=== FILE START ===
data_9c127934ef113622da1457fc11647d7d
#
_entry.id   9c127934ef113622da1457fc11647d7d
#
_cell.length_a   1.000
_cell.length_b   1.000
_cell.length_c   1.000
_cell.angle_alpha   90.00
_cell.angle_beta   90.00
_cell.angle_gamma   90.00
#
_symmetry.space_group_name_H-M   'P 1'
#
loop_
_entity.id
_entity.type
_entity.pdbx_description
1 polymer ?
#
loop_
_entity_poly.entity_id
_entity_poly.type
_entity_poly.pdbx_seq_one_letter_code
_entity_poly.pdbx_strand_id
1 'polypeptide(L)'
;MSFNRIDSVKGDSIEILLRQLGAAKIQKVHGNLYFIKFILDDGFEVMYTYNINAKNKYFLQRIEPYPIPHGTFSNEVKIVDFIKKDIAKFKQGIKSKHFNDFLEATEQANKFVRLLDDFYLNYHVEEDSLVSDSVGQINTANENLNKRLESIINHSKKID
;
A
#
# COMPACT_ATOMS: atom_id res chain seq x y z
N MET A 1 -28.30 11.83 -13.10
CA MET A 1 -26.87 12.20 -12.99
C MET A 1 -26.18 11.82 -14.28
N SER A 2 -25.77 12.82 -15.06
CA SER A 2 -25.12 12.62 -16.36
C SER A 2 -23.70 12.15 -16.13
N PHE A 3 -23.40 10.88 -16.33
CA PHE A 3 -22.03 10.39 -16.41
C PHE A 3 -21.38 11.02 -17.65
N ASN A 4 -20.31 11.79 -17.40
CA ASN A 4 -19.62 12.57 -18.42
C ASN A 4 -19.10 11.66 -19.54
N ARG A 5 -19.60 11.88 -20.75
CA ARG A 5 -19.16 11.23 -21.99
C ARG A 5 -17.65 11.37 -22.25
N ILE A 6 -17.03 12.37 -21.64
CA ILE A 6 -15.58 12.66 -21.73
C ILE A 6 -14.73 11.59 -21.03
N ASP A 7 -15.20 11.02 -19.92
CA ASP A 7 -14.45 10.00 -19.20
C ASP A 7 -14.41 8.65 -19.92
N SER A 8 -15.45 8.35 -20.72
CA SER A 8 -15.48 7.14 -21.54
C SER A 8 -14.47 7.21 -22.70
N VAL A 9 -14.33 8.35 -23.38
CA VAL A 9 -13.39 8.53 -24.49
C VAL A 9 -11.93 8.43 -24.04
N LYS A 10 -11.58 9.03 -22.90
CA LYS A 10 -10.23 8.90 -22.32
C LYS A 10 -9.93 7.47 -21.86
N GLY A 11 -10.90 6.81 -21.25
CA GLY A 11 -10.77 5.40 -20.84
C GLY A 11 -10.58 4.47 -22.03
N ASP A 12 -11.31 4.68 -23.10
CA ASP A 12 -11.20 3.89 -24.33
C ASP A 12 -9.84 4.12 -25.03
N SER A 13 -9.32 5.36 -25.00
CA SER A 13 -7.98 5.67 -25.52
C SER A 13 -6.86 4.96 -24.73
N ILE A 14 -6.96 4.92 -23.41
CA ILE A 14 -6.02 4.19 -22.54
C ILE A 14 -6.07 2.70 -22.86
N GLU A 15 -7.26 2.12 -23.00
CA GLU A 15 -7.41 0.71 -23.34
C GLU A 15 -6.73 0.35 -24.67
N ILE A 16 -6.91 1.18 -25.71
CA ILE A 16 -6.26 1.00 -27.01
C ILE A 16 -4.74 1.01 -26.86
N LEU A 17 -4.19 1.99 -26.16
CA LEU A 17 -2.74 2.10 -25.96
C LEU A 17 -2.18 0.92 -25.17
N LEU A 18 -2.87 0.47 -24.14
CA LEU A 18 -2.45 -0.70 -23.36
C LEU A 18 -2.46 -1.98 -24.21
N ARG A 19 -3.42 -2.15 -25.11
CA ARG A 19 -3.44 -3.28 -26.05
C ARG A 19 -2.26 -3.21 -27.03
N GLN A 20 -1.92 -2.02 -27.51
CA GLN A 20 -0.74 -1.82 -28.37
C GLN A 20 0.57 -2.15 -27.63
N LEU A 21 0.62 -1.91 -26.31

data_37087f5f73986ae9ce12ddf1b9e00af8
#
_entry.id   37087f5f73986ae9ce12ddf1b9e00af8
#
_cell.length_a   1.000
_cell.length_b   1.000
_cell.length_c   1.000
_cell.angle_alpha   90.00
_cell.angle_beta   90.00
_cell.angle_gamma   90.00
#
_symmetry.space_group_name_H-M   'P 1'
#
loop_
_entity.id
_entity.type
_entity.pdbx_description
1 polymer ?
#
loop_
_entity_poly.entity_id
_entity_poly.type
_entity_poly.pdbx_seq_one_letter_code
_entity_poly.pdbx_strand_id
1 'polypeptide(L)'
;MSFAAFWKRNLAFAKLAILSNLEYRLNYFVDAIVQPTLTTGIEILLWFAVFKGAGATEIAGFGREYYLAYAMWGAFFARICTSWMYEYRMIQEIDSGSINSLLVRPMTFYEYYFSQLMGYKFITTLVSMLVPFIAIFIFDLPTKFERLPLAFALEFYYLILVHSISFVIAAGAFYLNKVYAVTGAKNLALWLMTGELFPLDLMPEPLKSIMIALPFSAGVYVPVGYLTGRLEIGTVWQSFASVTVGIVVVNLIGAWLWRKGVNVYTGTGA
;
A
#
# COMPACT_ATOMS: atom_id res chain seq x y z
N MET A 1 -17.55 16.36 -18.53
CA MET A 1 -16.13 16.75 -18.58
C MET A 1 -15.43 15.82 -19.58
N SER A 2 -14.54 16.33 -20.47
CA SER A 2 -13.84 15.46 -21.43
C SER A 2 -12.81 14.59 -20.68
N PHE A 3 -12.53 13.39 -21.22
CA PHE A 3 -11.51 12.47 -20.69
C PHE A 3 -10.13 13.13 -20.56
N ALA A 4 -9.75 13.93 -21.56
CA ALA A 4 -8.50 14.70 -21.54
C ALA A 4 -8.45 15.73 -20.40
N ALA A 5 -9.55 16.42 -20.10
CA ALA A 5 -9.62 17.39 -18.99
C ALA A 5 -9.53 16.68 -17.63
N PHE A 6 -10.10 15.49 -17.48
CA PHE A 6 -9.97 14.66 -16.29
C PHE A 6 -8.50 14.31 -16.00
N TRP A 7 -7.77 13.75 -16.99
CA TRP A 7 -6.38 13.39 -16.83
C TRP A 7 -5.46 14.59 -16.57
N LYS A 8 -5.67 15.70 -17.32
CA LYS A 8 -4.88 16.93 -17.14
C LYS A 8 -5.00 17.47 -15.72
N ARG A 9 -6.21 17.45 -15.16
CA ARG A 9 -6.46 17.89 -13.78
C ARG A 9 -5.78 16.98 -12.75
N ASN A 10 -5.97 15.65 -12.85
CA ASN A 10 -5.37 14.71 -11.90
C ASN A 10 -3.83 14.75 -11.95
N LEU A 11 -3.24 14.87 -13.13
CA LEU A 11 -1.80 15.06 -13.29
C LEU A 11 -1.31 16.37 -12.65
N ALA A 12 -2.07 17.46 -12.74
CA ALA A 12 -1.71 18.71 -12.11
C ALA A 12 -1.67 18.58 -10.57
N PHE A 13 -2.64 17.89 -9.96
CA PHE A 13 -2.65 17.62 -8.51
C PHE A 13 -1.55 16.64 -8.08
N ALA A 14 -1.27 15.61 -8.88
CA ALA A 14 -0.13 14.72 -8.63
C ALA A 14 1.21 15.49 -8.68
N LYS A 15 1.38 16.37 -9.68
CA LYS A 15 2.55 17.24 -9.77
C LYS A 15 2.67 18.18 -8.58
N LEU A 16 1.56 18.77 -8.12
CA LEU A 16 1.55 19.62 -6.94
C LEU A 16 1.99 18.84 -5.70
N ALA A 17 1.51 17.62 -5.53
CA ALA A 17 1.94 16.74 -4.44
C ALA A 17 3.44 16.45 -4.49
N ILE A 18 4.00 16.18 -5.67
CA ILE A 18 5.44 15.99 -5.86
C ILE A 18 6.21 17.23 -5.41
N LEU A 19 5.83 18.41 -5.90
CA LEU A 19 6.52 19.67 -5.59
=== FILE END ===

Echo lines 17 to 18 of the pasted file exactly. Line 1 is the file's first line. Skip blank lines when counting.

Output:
_entity.pdbx_description
1 polymer ?